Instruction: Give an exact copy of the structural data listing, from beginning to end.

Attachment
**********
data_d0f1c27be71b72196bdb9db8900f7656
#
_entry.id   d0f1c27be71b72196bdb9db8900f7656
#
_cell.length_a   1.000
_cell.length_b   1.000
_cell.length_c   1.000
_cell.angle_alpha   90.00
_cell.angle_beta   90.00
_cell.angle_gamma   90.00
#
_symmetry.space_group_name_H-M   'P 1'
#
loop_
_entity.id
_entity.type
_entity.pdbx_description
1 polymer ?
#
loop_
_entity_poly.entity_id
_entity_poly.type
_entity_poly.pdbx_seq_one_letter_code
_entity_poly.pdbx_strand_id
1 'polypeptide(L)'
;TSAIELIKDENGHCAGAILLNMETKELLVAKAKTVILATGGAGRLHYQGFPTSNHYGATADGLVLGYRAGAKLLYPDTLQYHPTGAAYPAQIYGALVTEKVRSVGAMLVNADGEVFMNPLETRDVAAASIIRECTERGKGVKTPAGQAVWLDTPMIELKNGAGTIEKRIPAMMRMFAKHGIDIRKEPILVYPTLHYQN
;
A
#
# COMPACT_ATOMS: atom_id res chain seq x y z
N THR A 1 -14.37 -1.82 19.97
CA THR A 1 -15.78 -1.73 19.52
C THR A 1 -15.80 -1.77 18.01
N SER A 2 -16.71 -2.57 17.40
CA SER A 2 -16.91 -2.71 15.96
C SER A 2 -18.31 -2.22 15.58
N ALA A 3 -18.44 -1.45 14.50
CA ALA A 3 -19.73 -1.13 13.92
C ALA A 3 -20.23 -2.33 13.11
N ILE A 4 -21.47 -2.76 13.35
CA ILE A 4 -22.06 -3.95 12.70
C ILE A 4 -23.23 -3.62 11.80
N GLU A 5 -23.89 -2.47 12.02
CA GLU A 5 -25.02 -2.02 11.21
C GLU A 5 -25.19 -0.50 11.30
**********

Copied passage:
data_d0f1c27be71b72196bdb9db8900f7656
#
_entry.id   d0f1c27be71b72196bdb9db8900f7656
#
_cell.length_a   1.000
_cell.length_b   1.000
_cell.length_c   1.000
_cell.angle_alpha   90.00
_cell.angle_beta   90.00
_cell.angle_gamma   90.00
#
_symmetry.space_group_name_H-M   'P 1'
#
loop_
_entity.id
_entity.type
_entity.pdbx_description
1 polymer ?
#
loop_
_entity_poly.entity_id
_entity_poly.type
_entity_poly.pdbx_seq_one_letter_code
_entity_poly.pdbx_strand_id
1 'polypeptide(L)'
;TSAIELIKDENGHCAGAILLNMETKELLVAKAKTVILATGGAGRLHYQGFPTSNHYGATADGLVLGYRAGAKLLYPDTLQYHPTGAAYPAQIYGALVTEKVRSVGAMLVNADGEVFMNPLETRDVAAASIIRECTERGKGVKTPAGQAVWLDTPMIELKNGAGTIEKRIPAMMRMFAKHGIDIRKEPILVYPTLHYQN
;
A
#
# COMPACT_ATOMS: atom_id res chain seq x y z
N THR A 1 -14.37 -1.82 19.97
CA THR A 1 -15.78 -1.73 19.52
C THR A 1 -15.80 -1.77 18.01
N SER A 2 -16.71 -2.57 17.40
CA SER A 2 -16.91 -2.71 15.96
C SER A 2 -18.31 -2.22 15.58
N ALA A 3 -18.44 -1.45 14.50
CA ALA A 3 -19.73 -1.13 13.92
C ALA A 3 -20.23 -2.33 13.11
N ILE A 4 -21.47 -2.76 13.35
CA ILE A 4 -22.06 -3.95 12.70
C ILE A 4 -23.23 -3.62 11.80
N GLU A 5 -23.89 -2.47 12.02
CA GLU A 5 -25.02 -2.02 11.21
C GLU A 5 -25.19 -0.50 11.30